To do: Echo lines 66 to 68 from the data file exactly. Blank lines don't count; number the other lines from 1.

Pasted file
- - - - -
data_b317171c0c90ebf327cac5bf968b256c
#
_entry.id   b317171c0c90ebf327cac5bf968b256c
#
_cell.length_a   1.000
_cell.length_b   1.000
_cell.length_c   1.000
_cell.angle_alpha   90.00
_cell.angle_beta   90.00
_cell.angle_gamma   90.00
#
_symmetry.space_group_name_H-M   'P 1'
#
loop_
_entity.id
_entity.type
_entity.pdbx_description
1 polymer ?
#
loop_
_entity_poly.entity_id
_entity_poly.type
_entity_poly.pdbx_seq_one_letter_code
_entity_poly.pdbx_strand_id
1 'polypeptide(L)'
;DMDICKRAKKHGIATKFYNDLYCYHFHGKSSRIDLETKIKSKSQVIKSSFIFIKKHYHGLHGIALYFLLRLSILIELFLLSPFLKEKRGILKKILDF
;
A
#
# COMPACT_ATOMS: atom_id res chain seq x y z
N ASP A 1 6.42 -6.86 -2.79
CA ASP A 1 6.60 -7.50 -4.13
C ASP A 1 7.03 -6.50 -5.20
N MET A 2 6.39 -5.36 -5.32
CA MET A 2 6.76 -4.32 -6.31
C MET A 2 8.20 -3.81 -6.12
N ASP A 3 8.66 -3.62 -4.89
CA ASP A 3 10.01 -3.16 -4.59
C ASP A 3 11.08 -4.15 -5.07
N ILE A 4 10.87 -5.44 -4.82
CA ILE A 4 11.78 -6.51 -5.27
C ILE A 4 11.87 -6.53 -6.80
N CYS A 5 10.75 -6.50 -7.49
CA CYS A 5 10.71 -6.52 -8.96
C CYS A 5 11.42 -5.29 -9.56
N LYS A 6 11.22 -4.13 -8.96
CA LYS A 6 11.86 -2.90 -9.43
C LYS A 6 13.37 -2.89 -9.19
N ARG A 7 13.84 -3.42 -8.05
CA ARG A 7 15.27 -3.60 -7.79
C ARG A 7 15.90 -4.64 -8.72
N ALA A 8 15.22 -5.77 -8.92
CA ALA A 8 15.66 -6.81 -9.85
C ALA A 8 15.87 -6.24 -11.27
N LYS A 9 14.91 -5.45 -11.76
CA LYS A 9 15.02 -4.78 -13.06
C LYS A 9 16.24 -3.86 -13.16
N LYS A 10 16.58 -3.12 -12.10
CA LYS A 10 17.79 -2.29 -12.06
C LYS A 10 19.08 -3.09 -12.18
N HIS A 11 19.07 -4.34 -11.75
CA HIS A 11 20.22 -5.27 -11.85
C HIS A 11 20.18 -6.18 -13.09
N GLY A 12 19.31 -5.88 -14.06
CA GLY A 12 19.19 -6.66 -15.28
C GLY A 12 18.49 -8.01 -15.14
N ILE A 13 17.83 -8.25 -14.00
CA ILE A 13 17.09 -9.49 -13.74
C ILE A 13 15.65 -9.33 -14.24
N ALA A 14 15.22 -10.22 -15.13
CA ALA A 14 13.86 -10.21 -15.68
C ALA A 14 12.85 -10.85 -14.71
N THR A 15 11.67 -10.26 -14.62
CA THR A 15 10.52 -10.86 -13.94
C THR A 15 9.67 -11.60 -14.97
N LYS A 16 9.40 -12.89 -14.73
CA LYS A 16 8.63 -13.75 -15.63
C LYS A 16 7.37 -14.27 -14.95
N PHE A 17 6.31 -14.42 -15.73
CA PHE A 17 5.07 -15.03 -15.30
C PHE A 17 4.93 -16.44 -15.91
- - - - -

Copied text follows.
C GLY A 12 18.49 -8.01 -15.14
N ILE A 13 17.83 -8.25 -14.00
CA ILE A 13 17.09 -9.49 -13.74